Silicene: experimental evidence and properties of the graphene-like form of silicon
Antoine Fleurence graduated Physics BSc and MSc degrees at Paris-Sud University. The subject of his PhD degree graduated in 2007 at Paris-Sud University was the growth and the study of magnetic self-organized nanostructures and thin films on Si(111). This work was continued by several postdoctoral positions including a stay at the university of Bialystok as invited young researcher. Since 2009, Antoine Fleurence is working at the Japan Advanced Institute of Science and Technology where he was hired as assistant professor in 2012. His current research focuses on the growth and the characterization of silicene and other prospective 2D materials.
Early detection of infectious diseases: mobile phone-connected diagnostic tests
Claudio Parolo has an MSc in Industrial Biotechnology from the University of Padova. He obtained his PhD from the Autonomous University of Barcelona, developing electrochemical and paper-based biosensors using nanoparticles as labels. During his PhD he was granted a prestigious fellowship from the Catalan Regional Government to spend 6 months at Harvard University in the group of Prof. George Whitesides, where he worked on the fabrication of a paper-based reference electrode. In 2013, Parolo joined the group of Prof. Rachel McKendry at the London Centre for Nanotechnology, University College of London, as postdoctoral research associate. His main role is to develop smartphone-connected disease diagnostics in collaboration with the group of Prof. Molly Stevens at Imperial College London. Claudio is employed as part of 'i-sense', a large-scale EPSRC, interdisciplinary collaboration on early warning sensing systems for infectious disease, led by Prof. McKendry. i-sense brings together teams of scientists, engineers and clinicians from UCL, Imperial, LSHTM, Newcastle, Surrey and Public Health England, in partnership with NHS stakeholders, NIHR BRCs and Academic Health Science Centre UCL Partners, Newcastle Hospital NHS Foundation Trust, the Wellcome Trust Africa Centre, together with industry partners including OJ-Bio, Microsoft, Cepheid, Telefonica O2, Cambridge Life Sciences and Mologic.
Atomic Precision Engineering of Advanced Materials
John N. Randall, President of Zyvex Labs, Executive VP at NanoRetina, and Adjunct Professor at UT Dallas, has over 30 years of experience in Micro- and Nano- Fabrication. He joined Zyvex in March of 2001 after 15 years at Texas Instruments where he worked in high resolution processing for integrated circuits, MEMS, and quantum effect devices. Prior to working at TI, John worked at MIT's Lincoln Laboratory on ion beam and x-ray lithography. He has 102 articles published in refereed journals, 50 conference proceedings and other publications with > 2600 citations and 25 issued US Patents with > 600 citations. His current research interests are developing digital, atomically precise manufacturing technology and developing an artificial retina to restore sight to the blind.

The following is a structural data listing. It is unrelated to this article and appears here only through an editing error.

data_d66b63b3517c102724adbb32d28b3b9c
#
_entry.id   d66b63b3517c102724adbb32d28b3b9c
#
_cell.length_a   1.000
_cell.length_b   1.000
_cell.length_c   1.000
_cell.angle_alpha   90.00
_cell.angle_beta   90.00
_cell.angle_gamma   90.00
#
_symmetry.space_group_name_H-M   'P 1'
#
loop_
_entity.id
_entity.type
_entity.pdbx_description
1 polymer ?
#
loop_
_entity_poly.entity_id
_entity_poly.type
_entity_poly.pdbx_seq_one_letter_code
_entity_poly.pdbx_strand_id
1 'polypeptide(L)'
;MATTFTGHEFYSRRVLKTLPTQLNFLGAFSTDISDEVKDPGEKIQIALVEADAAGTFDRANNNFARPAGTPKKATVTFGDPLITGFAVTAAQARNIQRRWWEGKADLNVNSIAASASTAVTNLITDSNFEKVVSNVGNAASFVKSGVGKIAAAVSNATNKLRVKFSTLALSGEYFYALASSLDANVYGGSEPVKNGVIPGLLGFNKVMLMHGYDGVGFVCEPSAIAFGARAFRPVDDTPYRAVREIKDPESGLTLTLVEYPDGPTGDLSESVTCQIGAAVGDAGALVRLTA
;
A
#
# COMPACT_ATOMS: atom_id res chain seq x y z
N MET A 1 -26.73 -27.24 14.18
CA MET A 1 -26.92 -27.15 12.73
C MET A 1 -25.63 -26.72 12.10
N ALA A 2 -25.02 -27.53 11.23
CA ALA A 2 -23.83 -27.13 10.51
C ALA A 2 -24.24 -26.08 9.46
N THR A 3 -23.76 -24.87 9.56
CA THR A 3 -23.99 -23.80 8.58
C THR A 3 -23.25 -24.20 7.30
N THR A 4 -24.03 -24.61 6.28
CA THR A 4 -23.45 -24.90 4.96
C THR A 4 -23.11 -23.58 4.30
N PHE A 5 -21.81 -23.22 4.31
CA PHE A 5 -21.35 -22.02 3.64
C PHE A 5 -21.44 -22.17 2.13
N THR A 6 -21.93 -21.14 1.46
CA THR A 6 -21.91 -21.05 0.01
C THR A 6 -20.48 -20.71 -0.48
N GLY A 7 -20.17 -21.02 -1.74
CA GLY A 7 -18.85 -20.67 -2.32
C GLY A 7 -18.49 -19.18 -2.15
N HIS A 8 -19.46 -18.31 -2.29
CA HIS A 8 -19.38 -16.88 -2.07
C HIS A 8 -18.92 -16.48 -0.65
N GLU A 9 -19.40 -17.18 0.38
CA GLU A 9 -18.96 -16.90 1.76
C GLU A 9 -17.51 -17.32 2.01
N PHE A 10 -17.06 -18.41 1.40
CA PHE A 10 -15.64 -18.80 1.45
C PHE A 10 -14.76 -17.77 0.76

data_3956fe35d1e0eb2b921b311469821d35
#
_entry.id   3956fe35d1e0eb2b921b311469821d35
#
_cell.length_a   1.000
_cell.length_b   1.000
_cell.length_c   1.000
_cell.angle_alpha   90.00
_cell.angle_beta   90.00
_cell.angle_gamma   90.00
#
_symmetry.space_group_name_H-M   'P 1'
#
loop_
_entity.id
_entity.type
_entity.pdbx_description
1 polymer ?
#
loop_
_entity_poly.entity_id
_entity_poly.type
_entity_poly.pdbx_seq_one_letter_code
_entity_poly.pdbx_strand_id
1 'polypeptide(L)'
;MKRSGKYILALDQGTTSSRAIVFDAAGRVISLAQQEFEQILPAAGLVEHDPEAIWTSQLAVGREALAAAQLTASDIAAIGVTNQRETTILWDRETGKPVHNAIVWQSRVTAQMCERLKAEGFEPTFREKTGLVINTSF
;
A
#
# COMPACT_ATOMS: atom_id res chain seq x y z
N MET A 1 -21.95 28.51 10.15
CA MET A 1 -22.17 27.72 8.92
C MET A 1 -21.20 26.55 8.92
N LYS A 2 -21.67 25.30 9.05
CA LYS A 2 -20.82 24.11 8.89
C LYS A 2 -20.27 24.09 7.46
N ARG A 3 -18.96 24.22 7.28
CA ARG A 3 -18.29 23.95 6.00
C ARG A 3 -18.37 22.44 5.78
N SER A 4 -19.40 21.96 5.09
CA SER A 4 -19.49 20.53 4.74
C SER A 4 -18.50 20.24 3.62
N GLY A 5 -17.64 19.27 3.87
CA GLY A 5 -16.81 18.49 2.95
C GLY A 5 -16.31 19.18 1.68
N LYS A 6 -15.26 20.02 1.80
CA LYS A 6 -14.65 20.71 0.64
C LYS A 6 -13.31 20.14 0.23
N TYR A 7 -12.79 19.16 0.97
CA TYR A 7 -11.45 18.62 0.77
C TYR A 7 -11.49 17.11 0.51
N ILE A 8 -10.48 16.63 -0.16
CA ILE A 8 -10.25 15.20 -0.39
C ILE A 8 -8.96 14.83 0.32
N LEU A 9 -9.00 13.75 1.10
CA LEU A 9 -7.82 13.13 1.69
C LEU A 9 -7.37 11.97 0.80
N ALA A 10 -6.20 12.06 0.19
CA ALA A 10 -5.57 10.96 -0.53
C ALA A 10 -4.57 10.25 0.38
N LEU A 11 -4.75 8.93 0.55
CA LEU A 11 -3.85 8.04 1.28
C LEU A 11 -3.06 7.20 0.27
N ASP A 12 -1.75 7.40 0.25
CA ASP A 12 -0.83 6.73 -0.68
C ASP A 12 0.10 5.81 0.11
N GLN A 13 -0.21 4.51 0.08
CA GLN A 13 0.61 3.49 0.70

Modelling and experimental characterisation of high velocity impact on CFRP
R Vignjevic, Cranfield University, UK
Modern approaches to the creation of thermally loaded space rocket composite structures
Sergey V. Reznik graduated from Bauman MSTU in 1971 with the degree in aerospace engineering. His Candidate of Science (PhD) and Doctor of Science theses were dedicated to modelling and parametrical identification of thermal processes. Sergey has worked at Bauman MSTU from 1971, as Professor since 1998 and as the head of Rocket and Space Composite Structures department since 2008. His contributions to the Russian space industry include unique test stands, rocket and spacecraft components testing, nonmetallic thermal insulation and structural materials characterization. He has authored and co-authored more than 310 research papers. Sergey is an expert in space structures and technology with the Russian Ministry of Science and Education. His current research focuses on thermal design, production and testing of rockets and spacecraft, including reusable spacecraft, space reflectors, large volume space structures.
Nanodiamond Films and Particles
Oliver Williams received his B.Eng in 1998 and PhD in 2003, both from University College London. He then worked as a Center for Nanoscale Materials Distinguished Postdoc in the Nanocarbon theme at Argonne National Laboratory. Following this he moved to IMO/IMEC in Belgium where he worked as a Research Scientist for four years. He then accepted an "Attract" award at the Fraunhofer Institute for Applied Solid State Research in Freiburg, Germany where he was team leader of Diamond Technology for 3 years. He is now Reader in Experimental Physics, Marie Curie Fellow and head of Cardiff Diamond Foundry, a new research group built around nanodiamond technologies. His main interests are nanodiamond growth, processing and nanostructures fabricated from it.